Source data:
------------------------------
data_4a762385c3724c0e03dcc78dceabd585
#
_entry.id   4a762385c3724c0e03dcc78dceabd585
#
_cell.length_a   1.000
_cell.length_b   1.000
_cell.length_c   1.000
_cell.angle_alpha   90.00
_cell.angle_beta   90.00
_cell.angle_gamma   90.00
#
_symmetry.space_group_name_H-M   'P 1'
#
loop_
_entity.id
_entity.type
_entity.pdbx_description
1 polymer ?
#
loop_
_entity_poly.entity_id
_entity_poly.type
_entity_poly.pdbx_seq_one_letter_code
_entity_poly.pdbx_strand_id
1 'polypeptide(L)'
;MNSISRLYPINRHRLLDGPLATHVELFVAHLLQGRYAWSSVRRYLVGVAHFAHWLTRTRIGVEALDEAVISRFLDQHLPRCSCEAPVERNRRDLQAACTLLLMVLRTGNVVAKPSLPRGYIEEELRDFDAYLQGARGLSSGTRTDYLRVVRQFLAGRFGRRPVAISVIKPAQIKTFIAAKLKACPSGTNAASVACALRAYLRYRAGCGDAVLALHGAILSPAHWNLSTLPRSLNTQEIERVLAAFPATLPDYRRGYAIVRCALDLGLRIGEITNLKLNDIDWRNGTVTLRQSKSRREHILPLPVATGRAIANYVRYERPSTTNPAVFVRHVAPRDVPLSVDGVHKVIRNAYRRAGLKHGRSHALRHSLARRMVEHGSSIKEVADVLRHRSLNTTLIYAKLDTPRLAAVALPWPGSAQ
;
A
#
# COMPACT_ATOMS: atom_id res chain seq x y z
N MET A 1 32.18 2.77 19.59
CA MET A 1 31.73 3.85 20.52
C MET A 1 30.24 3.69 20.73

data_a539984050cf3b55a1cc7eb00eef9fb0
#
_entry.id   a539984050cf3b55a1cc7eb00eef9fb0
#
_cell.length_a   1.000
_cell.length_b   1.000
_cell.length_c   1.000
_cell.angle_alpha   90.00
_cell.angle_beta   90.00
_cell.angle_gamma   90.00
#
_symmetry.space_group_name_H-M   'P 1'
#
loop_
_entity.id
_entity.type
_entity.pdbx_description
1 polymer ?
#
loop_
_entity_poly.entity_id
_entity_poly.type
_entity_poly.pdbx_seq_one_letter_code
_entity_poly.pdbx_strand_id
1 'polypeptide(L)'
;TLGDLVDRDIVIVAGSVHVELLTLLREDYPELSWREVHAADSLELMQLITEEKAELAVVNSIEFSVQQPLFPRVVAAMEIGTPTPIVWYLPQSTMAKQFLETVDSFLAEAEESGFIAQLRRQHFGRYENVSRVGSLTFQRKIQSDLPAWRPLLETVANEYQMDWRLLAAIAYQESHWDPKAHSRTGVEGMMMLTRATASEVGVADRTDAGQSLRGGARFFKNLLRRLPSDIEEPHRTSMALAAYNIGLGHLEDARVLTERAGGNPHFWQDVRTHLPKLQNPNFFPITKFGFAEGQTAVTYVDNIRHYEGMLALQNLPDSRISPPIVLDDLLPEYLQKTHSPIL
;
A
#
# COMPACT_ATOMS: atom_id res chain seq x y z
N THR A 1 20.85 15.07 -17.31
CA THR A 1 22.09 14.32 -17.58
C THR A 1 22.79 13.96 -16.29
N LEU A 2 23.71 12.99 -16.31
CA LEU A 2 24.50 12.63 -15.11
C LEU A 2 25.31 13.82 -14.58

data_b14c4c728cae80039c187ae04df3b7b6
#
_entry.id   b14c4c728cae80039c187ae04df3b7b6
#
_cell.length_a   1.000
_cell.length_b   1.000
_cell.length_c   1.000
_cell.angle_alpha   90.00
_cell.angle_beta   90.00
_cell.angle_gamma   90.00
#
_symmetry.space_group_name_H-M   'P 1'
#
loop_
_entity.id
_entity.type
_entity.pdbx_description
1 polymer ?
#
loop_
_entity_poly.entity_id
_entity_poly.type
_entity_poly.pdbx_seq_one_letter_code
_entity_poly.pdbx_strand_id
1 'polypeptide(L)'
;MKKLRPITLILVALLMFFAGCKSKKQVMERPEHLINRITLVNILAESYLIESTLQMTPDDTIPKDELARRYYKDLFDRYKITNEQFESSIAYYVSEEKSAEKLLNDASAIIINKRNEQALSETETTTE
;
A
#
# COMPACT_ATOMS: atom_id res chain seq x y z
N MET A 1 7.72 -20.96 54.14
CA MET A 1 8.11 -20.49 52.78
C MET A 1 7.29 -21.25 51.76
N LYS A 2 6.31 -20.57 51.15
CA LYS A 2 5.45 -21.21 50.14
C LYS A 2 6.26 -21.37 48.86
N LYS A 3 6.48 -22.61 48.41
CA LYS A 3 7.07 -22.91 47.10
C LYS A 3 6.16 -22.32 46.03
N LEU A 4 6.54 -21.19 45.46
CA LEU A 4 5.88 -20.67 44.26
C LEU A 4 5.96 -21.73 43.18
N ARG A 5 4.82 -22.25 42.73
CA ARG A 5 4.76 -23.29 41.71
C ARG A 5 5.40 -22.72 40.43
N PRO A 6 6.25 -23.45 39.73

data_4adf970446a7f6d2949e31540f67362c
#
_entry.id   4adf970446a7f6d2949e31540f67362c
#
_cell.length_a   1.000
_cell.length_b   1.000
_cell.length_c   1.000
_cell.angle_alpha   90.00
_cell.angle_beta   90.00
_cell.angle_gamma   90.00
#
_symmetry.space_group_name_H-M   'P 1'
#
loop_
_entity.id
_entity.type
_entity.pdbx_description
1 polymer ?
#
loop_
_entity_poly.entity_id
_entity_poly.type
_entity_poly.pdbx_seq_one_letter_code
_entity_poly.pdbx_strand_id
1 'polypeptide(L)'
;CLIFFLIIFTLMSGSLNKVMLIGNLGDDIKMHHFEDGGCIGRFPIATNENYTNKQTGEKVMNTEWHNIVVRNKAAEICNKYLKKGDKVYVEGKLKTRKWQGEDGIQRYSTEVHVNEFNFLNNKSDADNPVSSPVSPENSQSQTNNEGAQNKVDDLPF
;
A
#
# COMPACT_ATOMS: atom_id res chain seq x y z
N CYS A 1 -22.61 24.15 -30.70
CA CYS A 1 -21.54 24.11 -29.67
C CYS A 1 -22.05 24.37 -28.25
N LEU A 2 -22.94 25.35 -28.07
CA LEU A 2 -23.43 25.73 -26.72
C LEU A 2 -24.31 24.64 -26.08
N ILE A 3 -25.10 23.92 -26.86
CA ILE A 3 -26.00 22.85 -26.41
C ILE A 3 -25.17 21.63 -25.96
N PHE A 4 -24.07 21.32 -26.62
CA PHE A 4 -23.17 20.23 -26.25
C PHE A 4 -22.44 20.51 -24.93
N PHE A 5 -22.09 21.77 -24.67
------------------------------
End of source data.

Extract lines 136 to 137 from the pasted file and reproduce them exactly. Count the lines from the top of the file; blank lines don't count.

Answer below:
_entity_poly.entity_id
_entity_poly.type